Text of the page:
Australia: How much do I need to retire at 60? | MYOB Blog

Liam Shorte writes:

A common rule of thumb is that if you want to retire at 60, you will need about 15 times the amount you have calculated for your annual after-tax retirement expenses. So if you estimate $60,000 per year then you will need $900,000…..According to the latest data for September 2012, in general, a couple looking to achieve a comfortable retirement needs to spend $56,236 a year, while those seeking a ‘modest’ retirement lifestyle need to spend $32,511 a year….. The figures in each case assume that the retiree(s) own their own home and relate to expenditure by the household.

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6 Replies to “Australia: How much do I need to retire at 60? | MYOB Blog”

  1. Your estimate of $60,000 ater tax retirement expenses is equal a 6.60% yield. To achieve this level of return will require you to invest in high yielding fully franked Australian equities and assumes the tax payer is in pension phase ( not accumulation phase) and thus receives dividend income tax free. If one invests in residential real estate the yields are much lower ( circa 4.00%) and will require a capital value $1,500,000 at a ratio 25 times your desired $60,000 ater tax living expenses. By way of comparison, commercial real estate can yield closer to 9.00% and require a much lower ratio.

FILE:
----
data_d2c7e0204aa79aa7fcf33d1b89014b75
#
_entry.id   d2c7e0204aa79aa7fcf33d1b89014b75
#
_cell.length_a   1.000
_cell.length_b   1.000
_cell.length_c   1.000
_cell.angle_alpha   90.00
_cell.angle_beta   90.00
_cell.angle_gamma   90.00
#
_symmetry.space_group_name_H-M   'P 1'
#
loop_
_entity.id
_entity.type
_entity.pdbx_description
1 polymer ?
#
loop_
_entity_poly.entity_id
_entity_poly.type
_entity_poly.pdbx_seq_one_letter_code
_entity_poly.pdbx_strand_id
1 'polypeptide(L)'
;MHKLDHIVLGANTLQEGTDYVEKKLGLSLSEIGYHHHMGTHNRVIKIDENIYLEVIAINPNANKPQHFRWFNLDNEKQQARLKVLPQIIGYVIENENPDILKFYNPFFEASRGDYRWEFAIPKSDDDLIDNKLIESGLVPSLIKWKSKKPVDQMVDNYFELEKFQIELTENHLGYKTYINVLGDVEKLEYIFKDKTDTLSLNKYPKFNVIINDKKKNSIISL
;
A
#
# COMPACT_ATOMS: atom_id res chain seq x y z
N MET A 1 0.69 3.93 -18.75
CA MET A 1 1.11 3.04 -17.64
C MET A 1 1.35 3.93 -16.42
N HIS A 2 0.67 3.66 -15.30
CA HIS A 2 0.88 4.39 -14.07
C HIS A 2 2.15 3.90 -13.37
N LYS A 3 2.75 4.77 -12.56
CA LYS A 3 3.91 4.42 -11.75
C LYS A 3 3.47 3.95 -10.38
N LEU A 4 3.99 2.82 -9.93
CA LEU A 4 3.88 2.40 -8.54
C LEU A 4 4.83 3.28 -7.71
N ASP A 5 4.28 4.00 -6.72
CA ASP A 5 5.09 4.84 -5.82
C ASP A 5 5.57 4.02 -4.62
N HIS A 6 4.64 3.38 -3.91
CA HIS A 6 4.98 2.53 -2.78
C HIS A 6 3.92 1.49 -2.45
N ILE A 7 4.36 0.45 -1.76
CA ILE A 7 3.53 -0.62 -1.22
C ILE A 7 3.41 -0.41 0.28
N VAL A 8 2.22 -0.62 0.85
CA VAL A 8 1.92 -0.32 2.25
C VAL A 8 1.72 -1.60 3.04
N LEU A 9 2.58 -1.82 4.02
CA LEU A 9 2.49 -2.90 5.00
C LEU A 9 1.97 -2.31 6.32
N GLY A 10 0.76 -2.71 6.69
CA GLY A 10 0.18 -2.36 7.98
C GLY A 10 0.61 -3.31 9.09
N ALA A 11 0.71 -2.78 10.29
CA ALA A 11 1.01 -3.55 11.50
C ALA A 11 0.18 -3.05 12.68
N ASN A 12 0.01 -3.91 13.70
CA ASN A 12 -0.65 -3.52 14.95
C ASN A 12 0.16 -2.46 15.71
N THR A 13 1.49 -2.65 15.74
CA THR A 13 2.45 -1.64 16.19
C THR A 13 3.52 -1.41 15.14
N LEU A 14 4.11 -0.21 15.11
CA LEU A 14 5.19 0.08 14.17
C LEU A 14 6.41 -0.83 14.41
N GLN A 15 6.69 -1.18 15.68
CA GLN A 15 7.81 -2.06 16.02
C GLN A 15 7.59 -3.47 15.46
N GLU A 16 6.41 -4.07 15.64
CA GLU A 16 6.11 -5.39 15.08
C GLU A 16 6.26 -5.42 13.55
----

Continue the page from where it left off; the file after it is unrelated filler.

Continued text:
2. The pension pays $30,000 you can have 400,000 in cash- any more than this spend upgrading your house to water front and with your 30,000 gov money for couple and near 10% after tax refund from telstra this should give you 70,000 to spend each year- proplem solved retire now no rent water front living and live of the gov and go crusing and travel aust -well properly travel else where until you need the near free helth care cover everyone else does and they complian -what a bludge get it while its hot.

  3. For those whose pension capital is below $600,000, the Australian government (Centrelink) part-pension needs to be taken into account. For a couple, especially those who have some of their allocated pension money in a term allocated pension, the government part-pension can amount to around $20,000 p.a., which is significant. It means that you don’t have to have as much saved to retire when you can count on this.

  4. I have circa 1 Mil AUD in my private share portfolio and SMSF combined right now, however i am only 35, so no 30K pension for me and my wife, now or probably ever, just by virtual of the fact that we were born in the late 70’s instead of the 50’s….So unfair i think…. this along with the enormous transfer in wealth from the younger people in this country to the 50 plus segment, via the explosion in residential property prices, equals very very very unfair… I wonder how long till the average punter roughly my age and younger works this out, and decides to do something about it………

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